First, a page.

More than 500 school employees in Prince George’s County have been placed on administrative leave at some point during this school year in response to alleged child abuse or neglect — a sharp spike over previous years amid a push to report suspicious conduct.
The jump in investigations follows a string of child abuse scandals that have rocked the Maryland school system. Cases of administrative leave have risen more than 600 percent since 2014-15, the school year before the scandals came to light, according to data obtained by The Washington Post.
Some see the rise in reports as evidence of a cultural shift in a school system where many were not accustomed to reporting potential problems. But others view the phenomenon as an overcorrection that has left many educators demoralized and taken a toll in classrooms. Parents wait for weeks or months to hear whether their children’s teachers will return.
Sixty-nine county school employees were placed on leave in 2014-15. The total rose to 194 last year as child abuse issues drew increased attention and soared to more than 500 by April of this school year. Most of those off the job are teachers.
“It’s been absolutely detrimental to student learning,” said David Murray, a school board member who co-authored a petition calling for a review and revamping of policies. “Imagine not having your math teacher or science teacher for two to three months. That’s happened frequently.”
Employee conduct has been a flash point since February 2016, when Deonte Carraway, then an elementary school volunteer, was accused of video-recording students as he directed them to perform sex acts. Carraway, formerly a paid classroom aide, has pleaded guilty to federal child pornography charges and awaits trial on state charges.
Prince George’s was also roiled by abuses in its Head Start early education program, which led to the loss of a $6.4 million federal grant, then again following charges against a bus aide alleged to have abused two children with special needs.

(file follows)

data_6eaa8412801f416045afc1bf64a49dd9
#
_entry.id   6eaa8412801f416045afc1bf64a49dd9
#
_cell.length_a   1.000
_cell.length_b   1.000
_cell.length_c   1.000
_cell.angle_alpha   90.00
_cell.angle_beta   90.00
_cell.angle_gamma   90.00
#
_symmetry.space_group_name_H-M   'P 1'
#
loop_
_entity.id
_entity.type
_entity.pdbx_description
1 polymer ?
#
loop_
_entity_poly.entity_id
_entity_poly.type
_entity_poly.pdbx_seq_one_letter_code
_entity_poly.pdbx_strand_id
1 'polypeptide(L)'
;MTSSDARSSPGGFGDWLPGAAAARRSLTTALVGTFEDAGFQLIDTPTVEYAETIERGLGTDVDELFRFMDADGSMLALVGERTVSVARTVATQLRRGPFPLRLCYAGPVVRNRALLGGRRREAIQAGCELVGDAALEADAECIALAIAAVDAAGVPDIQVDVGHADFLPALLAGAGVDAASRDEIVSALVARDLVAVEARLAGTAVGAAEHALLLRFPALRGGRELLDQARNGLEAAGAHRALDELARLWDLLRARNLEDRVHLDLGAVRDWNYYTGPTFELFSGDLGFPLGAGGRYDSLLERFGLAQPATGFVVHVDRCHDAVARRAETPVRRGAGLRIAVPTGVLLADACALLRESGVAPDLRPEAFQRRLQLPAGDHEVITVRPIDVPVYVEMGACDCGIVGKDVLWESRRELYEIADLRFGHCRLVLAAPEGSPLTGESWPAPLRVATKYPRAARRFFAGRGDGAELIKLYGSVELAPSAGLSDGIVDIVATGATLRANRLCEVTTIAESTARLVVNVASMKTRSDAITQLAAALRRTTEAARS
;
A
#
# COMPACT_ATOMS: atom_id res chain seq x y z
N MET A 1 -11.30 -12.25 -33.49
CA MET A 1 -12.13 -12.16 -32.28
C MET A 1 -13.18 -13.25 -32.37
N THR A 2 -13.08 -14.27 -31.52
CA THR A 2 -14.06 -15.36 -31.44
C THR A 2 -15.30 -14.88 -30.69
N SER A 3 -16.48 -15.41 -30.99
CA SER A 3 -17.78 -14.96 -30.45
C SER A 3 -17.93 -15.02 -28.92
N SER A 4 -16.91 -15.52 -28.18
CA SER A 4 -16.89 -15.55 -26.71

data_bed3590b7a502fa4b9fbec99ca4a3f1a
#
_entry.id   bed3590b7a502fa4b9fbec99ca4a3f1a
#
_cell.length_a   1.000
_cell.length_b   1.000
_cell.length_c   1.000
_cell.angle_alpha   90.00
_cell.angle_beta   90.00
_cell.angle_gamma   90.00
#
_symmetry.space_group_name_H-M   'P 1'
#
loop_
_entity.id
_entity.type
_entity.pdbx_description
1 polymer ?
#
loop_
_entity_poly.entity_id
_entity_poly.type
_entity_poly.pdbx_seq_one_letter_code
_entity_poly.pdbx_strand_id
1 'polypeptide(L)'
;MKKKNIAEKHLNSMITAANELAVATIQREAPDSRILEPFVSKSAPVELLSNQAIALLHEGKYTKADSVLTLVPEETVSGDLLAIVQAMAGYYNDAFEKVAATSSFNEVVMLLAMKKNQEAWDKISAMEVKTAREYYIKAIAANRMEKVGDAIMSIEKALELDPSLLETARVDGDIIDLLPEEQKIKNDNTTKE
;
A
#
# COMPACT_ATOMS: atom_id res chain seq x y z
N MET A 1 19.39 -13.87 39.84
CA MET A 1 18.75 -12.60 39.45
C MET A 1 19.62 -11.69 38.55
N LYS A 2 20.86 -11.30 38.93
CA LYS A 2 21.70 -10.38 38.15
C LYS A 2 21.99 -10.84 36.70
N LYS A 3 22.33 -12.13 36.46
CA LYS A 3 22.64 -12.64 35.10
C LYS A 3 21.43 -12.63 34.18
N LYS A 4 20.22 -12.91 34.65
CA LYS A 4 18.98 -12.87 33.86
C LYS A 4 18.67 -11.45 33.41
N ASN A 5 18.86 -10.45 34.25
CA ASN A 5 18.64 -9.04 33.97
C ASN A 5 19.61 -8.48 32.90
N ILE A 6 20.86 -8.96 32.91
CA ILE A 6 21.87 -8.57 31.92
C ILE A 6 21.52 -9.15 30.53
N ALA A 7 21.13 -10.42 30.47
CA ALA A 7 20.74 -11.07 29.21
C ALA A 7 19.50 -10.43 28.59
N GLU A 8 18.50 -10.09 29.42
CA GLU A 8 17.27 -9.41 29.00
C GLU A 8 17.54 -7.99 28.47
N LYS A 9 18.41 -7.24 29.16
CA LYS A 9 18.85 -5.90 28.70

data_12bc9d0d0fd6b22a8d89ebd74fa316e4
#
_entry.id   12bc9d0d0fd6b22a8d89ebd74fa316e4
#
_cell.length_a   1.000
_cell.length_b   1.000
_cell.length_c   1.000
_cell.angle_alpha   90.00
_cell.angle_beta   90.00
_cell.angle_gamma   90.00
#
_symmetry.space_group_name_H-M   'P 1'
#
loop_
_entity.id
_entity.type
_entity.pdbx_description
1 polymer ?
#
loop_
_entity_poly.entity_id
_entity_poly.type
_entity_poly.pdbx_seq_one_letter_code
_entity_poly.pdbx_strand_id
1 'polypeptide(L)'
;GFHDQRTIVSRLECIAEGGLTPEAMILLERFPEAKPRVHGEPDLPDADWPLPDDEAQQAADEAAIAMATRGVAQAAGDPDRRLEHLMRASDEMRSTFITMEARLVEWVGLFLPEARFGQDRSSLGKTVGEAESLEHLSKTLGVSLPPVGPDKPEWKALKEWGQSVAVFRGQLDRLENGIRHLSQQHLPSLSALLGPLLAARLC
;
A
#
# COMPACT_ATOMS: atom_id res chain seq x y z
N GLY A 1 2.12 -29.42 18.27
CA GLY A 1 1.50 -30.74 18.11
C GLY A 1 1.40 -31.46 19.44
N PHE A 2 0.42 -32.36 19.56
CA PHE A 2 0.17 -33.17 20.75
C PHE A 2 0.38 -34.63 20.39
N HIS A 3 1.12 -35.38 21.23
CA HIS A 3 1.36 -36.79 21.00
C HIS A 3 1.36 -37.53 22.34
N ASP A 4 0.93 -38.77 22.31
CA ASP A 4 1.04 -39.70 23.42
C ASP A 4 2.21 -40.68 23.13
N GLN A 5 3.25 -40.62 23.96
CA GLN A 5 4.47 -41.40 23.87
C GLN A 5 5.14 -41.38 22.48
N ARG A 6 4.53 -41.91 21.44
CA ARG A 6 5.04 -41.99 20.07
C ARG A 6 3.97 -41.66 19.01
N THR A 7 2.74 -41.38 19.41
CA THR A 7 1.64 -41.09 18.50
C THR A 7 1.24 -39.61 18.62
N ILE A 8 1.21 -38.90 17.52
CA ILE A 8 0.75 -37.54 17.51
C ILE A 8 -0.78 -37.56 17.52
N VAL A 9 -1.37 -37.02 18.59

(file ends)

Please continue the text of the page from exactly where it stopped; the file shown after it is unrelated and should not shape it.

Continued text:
Efforts to retrain employees started last year, and the school board revised policies last summer. With a greater emphasis on the need to report inappropriate behavior, school officials have logged 650 reports as of April this year, said Lewis Robinson, the district’s director of employee and labor relations.
About 65 reports have been investigated by Child Protective Services. But school officials also investigate and have found some employees in violation of school system rules even if their actions — shoving or grabbing a student, for example — fall short of CPS involvement.
Most employees have been cleared, but Robinson estimated that 30 percent of the more than 500 employees placed on leave have been disciplined, and about 5 to 10 percent have been recommended for termination.
“It just kind of runs all over the place in terms of what is reported,” he said. “Are all of them the kinds of things that elevate themselves to actual abuse or neglect or sexual abuse? No.”
School board Chairman Segun Eubanks said the school district — the second-largest in Maryland, with more than 132,000 students and about 20,000 employees — is on the right track, moving toward more positive relationships in schools, with no tolerance for abuse or neglect of students.
“The culture of nonreporting is what got us here,” he said.
Although the number of employees on leave is a concern, he said, the district is working to strengthen its investigative processes, help employees better understand what’s reportable, and improve its use of substitute teachers.
He said the caseload has declined recently and that he hopes next year’s numbers are significantly lower. A tally done in April showed about 210 employees on leave for alleged abuse and neglect, including 153 teachers, according to Robinson.
“If the numbers that we see now are a temporary recalibration process, we’re okay with it,” Eubanks said. “If this was to be the way the system worked in perpetuity, it would be destined to fail.”
In neighboring Montgomery County, with a larger school system, 71 employees have been placed on leave at some point this school year for alleged abuse or neglect, schools officials said. They said Child Protective Services has screened out, ruled out or not been able to substantiate allegations in about 90 percent of the cases.
In Prince George’s, school staff have worried that the slightest misstep or false accusation could mean they are off the job. As teachers on leave wait out investigations at home, substitute teachers have filled in for weeks or months.
Parents say they get little or no information because such issues are considered private personnel matters.
Llew Brown, a father of three in Bowie, says his ninth-grade daughter, Madeleine, started at Bowie High School this year without her assigned science teacher, so substitute teachers have filled in for nearly eight months.
Then in March, the teenager’s Spanish teacher was suddenly gone.
Brown says he thinks principals have a hard task and probably lack the resources to replace teachers quickly. But he says schools need to communicate more in those situations and assure parents that student needs will be met.